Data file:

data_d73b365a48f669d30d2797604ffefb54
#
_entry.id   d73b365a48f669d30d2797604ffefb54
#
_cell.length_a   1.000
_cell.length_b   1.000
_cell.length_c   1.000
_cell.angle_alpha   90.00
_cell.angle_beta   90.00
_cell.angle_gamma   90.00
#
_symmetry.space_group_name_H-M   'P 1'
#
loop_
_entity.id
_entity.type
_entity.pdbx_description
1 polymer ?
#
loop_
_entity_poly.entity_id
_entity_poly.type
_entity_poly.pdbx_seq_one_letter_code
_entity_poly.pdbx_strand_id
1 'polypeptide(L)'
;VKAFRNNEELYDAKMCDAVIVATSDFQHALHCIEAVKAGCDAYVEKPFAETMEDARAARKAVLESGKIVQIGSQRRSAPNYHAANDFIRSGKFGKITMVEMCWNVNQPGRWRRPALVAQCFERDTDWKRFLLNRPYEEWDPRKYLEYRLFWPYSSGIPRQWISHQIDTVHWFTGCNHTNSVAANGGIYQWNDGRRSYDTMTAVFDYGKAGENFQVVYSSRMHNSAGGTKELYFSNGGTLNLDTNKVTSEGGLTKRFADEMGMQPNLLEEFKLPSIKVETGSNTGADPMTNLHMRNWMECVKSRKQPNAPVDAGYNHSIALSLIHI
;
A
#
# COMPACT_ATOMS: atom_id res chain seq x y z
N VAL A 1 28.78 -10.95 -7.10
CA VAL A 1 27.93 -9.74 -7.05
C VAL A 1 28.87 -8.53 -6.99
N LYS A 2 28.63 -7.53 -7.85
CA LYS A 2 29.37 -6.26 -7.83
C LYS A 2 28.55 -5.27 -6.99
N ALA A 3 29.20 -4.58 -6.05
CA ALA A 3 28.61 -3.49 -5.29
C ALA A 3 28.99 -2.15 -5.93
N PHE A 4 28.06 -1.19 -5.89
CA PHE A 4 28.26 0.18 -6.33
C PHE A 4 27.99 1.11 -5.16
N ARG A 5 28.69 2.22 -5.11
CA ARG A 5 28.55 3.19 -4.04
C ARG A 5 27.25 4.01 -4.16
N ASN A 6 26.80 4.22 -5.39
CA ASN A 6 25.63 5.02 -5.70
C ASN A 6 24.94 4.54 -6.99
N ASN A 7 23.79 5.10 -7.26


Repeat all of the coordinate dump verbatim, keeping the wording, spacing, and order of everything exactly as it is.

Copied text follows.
data_d73b365a48f669d30d2797604ffefb54
#
_entry.id   d73b365a48f669d30d2797604ffefb54
#
_cell.length_a   1.000
_cell.length_b   1.000
_cell.length_c   1.000
_cell.angle_alpha   90.00
_cell.angle_beta   90.00
_cell.angle_gamma   90.00
#
_symmetry.space_group_name_H-M   'P 1'
#
loop_
_entity.id
_entity.type
_entity.pdbx_description
1 polymer ?
#
loop_
_entity_poly.entity_id
_entity_poly.type
_entity_poly.pdbx_seq_one_letter_code
_entity_poly.pdbx_strand_id
1 'polypeptide(L)'
;VKAFRNNEELYDAKMCDAVIVATSDFQHALHCIEAVKAGCDAYVEKPFAETMEDARAARKAVLESGKIVQIGSQRRSAPNYHAANDFIRSGKFGKITMVEMCWNVNQPGRWRRPALVAQCFERDTDWKRFLLNRPYEEWDPRKYLEYRLFWPYSSGIPRQWISHQIDTVHWFTGCNHTNSVAANGGIYQWNDGRRSYDTMTAVFDYGKAGENFQVVYSSRMHNSAGGTKELYFSNGGTLNLDTNKVTSEGGLTKRFADEMGMQPNLLEEFKLPSIKVETGSNTGADPMTNLHMRNWMECVKSRKQPNAPVDAGYNHSIALSLIHI
;
A
#
# COMPACT_ATOMS: atom_id res chain seq x y z
N VAL A 1 28.78 -10.95 -7.10
CA VAL A 1 27.93 -9.74 -7.05
C VAL A 1 28.87 -8.53 -6.99
N LYS A 2 28.63 -7.53 -7.85
CA LYS A 2 29.37 -6.26 -7.83
C LYS A 2 28.55 -5.27 -6.99
N ALA A 3 29.20 -4.58 -6.05
CA ALA A 3 28.61 -3.49 -5.29
C ALA A 3 28.99 -2.15 -5.93
N PHE A 4 28.06 -1.19 -5.89
CA PHE A 4 28.26 0.18 -6.33
C PHE A 4 27.99 1.11 -5.16
N ARG A 5 28.69 2.22 -5.11
CA ARG A 5 28.55 3.19 -4.04
C ARG A 5 27.25 4.01 -4.16
N ASN A 6 26.80 4.22 -5.39
CA ASN A 6 25.63 5.02 -5.70
C ASN A 6 24.94 4.54 -6.99
N ASN A 7 23.79 5.10 -7.26